Employees turning to settlement
agreements to escape unhappy workplaces
THEY'RE traditionally offered by
employers as a way of suggesting that an employee moves on without fear of
reprisals. But there's nothing to stop employees, rather than their bosses,
making the first move when it comes to suggesting settlement agreements,
according to an employment law solicitor who works on both sides of the fence.
Lindsey Knowles from Kirwans law firm is at the forefront of driving a change in
the way that settlement agreements are being used, and said that a number of
employees who have grievances at work could benefit from using a settlement
agreement to fast-track themselves out of unhappy employment.
Lindsey said:- "Settlement agreements can provide a good option for
employees who are still in employment but are concerned about work; maybe
because of bullying, discrimination claims or other grievances, or they
themselves may be facing disciplinary action.
If they no longer want to work for the employer but would rather not resign and
walk away with nothing, bring a constructive dismissal claim or even face the
risk of dismissal, then putting forward a settlement agreement could be a good
Offering an employer a settlement agreement involves writing a 'without
prejudice' letter, setting out the issues which the employee has and
suggesting the potential to negotiate a termination of the person's employment
under a settlement agreement."
Settlement agreements came into force in 29 July 2013, as part of a number of
measures to improve employment legislation. Previously known as compromise
agreements, these legally binding written contracts record an employee's
agreement not to pursue legal action against their employer over anything set
out in the agreement.
Not all employment claims can be waived; claims for statutory maternity,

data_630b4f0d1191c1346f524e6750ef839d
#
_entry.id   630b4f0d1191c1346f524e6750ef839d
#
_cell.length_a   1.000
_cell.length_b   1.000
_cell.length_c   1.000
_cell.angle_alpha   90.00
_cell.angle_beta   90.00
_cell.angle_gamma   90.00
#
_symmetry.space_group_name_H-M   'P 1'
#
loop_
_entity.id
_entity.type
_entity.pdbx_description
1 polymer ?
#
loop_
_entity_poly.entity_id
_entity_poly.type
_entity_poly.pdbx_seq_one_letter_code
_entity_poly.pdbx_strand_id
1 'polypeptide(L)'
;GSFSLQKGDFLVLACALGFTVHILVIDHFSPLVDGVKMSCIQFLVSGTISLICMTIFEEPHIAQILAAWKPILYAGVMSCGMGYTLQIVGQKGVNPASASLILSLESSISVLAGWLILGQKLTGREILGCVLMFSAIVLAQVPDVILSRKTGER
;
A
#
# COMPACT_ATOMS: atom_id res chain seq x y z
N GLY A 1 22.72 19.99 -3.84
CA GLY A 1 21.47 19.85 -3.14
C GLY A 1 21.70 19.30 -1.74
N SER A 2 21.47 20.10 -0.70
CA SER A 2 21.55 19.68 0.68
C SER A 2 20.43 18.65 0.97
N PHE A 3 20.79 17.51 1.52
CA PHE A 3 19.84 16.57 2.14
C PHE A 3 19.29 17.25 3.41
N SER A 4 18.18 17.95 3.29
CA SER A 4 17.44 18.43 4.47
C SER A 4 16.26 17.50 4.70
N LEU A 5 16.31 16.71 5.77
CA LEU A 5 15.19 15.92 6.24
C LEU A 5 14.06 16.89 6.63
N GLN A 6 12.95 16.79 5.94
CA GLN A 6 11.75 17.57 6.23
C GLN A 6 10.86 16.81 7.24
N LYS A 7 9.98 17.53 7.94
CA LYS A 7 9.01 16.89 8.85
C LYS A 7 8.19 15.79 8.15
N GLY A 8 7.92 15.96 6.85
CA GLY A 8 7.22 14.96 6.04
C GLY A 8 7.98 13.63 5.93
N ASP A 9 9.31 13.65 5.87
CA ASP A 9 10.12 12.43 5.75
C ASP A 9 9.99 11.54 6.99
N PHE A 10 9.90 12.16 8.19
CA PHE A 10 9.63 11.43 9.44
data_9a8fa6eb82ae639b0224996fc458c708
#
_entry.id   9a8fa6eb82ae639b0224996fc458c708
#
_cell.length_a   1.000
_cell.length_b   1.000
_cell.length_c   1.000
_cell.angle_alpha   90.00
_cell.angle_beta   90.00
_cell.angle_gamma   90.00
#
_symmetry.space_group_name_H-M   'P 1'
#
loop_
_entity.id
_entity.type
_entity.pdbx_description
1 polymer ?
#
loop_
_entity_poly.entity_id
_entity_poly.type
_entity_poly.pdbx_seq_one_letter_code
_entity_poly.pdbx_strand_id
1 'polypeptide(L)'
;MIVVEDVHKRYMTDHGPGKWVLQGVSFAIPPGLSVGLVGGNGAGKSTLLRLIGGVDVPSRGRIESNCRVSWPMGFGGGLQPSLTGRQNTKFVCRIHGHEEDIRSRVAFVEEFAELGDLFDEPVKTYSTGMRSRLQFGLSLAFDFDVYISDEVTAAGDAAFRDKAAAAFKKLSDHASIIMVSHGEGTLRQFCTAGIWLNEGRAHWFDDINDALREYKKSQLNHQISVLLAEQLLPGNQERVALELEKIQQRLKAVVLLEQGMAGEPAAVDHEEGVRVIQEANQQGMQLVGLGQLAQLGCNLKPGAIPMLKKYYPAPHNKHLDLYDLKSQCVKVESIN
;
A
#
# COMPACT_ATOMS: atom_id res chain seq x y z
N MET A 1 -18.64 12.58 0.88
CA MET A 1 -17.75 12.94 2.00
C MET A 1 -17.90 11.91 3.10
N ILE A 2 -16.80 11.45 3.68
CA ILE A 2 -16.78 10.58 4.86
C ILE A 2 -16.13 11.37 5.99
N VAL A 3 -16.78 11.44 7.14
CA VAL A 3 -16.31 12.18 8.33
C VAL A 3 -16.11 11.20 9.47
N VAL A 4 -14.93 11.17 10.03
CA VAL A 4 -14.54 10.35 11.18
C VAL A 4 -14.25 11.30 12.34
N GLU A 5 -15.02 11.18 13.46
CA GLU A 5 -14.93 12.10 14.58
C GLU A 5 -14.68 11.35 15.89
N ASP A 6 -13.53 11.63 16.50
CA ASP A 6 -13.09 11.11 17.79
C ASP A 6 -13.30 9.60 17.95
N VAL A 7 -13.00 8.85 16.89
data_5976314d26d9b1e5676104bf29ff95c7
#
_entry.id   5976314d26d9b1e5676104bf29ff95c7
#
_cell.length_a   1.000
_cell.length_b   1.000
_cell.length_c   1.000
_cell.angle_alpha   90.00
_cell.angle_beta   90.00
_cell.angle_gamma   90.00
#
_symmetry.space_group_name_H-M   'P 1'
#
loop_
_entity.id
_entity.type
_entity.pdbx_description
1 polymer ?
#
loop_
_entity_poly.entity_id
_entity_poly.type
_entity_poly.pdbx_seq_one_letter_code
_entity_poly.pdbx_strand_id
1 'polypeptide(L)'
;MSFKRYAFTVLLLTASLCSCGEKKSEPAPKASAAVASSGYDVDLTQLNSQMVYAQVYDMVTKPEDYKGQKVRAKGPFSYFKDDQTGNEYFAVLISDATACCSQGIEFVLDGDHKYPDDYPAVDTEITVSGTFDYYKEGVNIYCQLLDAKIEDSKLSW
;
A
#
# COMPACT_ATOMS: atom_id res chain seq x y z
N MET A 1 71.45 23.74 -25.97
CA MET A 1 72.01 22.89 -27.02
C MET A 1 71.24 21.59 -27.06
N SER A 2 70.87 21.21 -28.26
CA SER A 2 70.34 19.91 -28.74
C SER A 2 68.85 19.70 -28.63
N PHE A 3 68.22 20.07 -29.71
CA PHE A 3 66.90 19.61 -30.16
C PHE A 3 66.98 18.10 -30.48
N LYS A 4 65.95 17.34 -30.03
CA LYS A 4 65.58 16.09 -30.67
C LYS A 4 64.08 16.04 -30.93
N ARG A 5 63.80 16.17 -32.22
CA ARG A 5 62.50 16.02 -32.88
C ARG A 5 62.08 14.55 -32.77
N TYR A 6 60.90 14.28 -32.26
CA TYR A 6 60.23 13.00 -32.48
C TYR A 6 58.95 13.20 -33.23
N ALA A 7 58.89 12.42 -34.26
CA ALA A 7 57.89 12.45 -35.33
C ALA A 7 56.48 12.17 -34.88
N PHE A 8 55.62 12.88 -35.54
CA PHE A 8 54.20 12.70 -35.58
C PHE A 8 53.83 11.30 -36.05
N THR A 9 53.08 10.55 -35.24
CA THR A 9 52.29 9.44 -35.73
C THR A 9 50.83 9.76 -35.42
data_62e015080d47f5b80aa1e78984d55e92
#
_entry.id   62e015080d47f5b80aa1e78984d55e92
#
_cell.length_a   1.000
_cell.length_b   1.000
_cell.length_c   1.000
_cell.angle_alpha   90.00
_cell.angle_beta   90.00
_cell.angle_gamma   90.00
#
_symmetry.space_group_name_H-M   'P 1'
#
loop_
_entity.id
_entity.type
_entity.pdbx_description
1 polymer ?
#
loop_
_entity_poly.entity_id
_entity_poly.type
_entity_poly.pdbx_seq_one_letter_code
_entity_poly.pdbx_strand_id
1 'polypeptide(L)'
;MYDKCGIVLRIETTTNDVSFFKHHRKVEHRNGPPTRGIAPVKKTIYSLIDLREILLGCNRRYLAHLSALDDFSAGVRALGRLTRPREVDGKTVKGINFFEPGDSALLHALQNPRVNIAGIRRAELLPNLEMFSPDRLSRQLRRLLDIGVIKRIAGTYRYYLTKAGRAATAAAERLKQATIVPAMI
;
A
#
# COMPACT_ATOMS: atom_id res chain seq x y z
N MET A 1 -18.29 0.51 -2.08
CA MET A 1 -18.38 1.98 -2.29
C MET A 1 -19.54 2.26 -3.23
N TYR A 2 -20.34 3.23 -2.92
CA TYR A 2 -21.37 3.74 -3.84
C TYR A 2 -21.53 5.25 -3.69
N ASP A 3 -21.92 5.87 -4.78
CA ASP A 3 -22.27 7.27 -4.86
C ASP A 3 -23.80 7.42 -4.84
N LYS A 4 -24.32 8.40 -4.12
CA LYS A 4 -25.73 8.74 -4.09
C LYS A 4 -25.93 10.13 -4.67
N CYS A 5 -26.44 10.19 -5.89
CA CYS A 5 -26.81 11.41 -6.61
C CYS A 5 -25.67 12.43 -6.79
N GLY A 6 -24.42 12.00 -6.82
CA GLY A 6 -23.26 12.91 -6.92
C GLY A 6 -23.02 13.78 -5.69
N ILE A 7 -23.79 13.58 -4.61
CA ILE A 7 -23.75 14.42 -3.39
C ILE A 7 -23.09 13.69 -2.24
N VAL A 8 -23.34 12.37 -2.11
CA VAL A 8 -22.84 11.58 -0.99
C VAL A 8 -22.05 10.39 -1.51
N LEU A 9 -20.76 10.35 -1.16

paternity or adoption pay, for example, cannot be covered by settlement
agreements. The specific claims they apply to must be set out, and the other
legal requirements to be a valid settlement agreement must be followed.
Lindsey said:- "Obviously there is no guarantee that the employer will
enter into negotiations, but it does open the door to discussions about how to
end what can often be a difficult situation for both parties."
Things to consider if you want to suggest a settlement
1) Suggesting a settlement agreement is likely to end any relationship you have
with your employer, so be sure that you're ready to leave before revealing your
2) Make sure you seek legal advice before discussing any settlement agreement
with your boss, as there are specific ways that it should be done depending on
your current relationship. If there is already a dispute, for example if you
have already raised a grievance or if disciplinary action or performance
management has been initiated, then any letter should be titled as
'without prejudice and subject to contract,' and conversations should be
requested in advance as being protected and on a 'without prejudice'
means that details of the letter or conversation cannot be used against you in
any subsequent court case or employment tribunal.
3) Where there is not already a dispute, but you are simply unhappy in a
situation, then you could request a 'protected conversation,'
which enables parties to have 'off the record' discussions. Be aware, however,
that if you were to go on to bring a claim for anything other than a standard
unfair dismissal or constructive dismissal, your employer could, in trying to
defend the claim, legally refer to the discussions which took place during any
4) Be clear on why you are proposing a settlement agreement and how your
employer might benefit from agreeing to it.
5) If you're not yet sure which legal option to present to your employer, then
protect your right to press ahead with a constructive dismissal claim by sending
a letter to them stating that your continued employment remains 'under protest.'
Be aware, however, that working in this way should be seen as an extremely
short term solution, and that any constructive dismissal claim should be brought
as soon as possible after an alleged breach of contract by your employer;
6) Don't suggest an actual figure in your 1st approach. Instead, wait to see
what your employer is prepared to offer.
7) Settlement agreements don't just involve financial settlements; you can
negotiate about references, restrictive covenants and notifications, so think
carefully about what you'll need going forward.